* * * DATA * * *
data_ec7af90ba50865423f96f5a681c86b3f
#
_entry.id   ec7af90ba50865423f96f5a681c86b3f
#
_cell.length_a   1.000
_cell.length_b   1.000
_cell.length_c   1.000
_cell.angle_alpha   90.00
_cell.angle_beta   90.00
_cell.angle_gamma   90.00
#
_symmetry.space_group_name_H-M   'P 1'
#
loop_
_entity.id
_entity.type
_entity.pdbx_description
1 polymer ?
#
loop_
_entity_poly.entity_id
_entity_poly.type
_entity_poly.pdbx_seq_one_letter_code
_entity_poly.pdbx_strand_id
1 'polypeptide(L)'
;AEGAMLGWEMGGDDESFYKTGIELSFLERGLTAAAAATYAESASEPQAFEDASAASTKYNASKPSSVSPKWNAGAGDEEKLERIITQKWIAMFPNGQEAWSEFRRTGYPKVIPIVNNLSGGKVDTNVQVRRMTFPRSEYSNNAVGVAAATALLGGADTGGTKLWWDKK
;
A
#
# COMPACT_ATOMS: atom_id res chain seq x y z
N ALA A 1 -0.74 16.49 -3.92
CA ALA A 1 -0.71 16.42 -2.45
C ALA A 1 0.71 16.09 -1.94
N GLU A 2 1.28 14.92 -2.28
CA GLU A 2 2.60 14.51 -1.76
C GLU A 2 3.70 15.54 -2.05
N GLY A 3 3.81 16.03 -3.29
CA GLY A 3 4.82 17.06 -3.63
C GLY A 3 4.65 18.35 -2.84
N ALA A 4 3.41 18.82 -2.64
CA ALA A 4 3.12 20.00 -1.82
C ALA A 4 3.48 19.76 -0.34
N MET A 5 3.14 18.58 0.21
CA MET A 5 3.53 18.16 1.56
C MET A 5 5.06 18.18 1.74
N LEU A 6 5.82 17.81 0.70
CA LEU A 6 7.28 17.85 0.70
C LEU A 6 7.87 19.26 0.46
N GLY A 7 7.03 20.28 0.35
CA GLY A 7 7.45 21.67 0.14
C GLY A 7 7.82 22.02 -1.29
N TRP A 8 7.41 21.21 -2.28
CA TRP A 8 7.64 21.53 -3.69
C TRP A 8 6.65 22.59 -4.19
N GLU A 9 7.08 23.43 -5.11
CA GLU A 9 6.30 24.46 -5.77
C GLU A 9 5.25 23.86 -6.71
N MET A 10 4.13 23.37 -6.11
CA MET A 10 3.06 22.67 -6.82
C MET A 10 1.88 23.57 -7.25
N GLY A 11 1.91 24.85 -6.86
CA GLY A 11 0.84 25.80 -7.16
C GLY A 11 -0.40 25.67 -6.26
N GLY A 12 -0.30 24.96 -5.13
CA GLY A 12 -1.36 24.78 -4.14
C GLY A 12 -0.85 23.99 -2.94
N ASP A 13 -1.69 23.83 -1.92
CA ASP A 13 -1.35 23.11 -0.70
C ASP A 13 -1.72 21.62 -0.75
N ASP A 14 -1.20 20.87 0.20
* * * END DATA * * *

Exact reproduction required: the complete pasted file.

data_ec7af90ba50865423f96f5a681c86b3f
#
_entry.id   ec7af90ba50865423f96f5a681c86b3f
#
_cell.length_a   1.000
_cell.length_b   1.000
_cell.length_c   1.000
_cell.angle_alpha   90.00
_cell.angle_beta   90.00
_cell.angle_gamma   90.00
#
_symmetry.space_group_name_H-M   'P 1'
#
loop_
_entity.id
_entity.type
_entity.pdbx_description
1 polymer ?
#
loop_
_entity_poly.entity_id
_entity_poly.type
_entity_poly.pdbx_seq_one_letter_code
_entity_poly.pdbx_strand_id
1 'polypeptide(L)'
;AEGAMLGWEMGGDDESFYKTGIELSFLERGLTAAAAATYAESASEPQAFEDASAASTKYNASKPSSVSPKWNAGAGDEEKLERIITQKWIAMFPNGQEAWSEFRRTGYPKVIPIVNNLSGGKVDTNVQVRRMTFPRSEYSNNAVGVAAATALLGGADTGGTKLWWDKK
;
A
#
# COMPACT_ATOMS: atom_id res chain seq x y z
N ALA A 1 -0.74 16.49 -3.92
CA ALA A 1 -0.71 16.42 -2.45
C ALA A 1 0.71 16.09 -1.94
N GLU A 2 1.28 14.92 -2.28
CA GLU A 2 2.60 14.51 -1.76
C GLU A 2 3.70 15.54 -2.05
N GLY A 3 3.81 16.03 -3.29
CA GLY A 3 4.82 17.06 -3.63
C GLY A 3 4.65 18.35 -2.84
N ALA A 4 3.41 18.82 -2.64
CA ALA A 4 3.12 20.00 -1.82
C ALA A 4 3.48 19.76 -0.34
N MET A 5 3.14 18.58 0.21
CA MET A 5 3.53 18.16 1.56
C MET A 5 5.06 18.18 1.74
N LEU A 6 5.82 17.81 0.70
CA LEU A 6 7.28 17.85 0.70
C LEU A 6 7.87 19.26 0.46
N GLY A 7 7.03 20.28 0.35
CA GLY A 7 7.45 21.67 0.14
C GLY A 7 7.82 22.02 -1.29
N TRP A 8 7.41 21.21 -2.28
CA TRP A 8 7.64 21.53 -3.69
C TRP A 8 6.65 22.59 -4.19
N GLU A 9 7.08 23.43 -5.11
CA GLU A 9 6.30 24.46 -5.77
C GLU A 9 5.25 23.86 -6.71
N MET A 10 4.13 23.37 -6.11
CA MET A 10 3.06 22.67 -6.82
C MET A 10 1.88 23.57 -7.25
N GLY A 11 1.91 24.85 -6.86
CA GLY A 11 0.84 25.80 -7.16
C GLY A 11 -0.40 25.67 -6.26
N GLY A 12 -0.30 24.96 -5.13
CA GLY A 12 -1.36 24.78 -4.14
C GLY A 12 -0.85 23.99 -2.94
N ASP A 13 -1.69 23.83 -1.92
CA ASP A 13 -1.35 23.11 -0.70
C ASP A 13 -1.72 21.62 -0.75
N ASP A 14 -1.20 20.87 0.20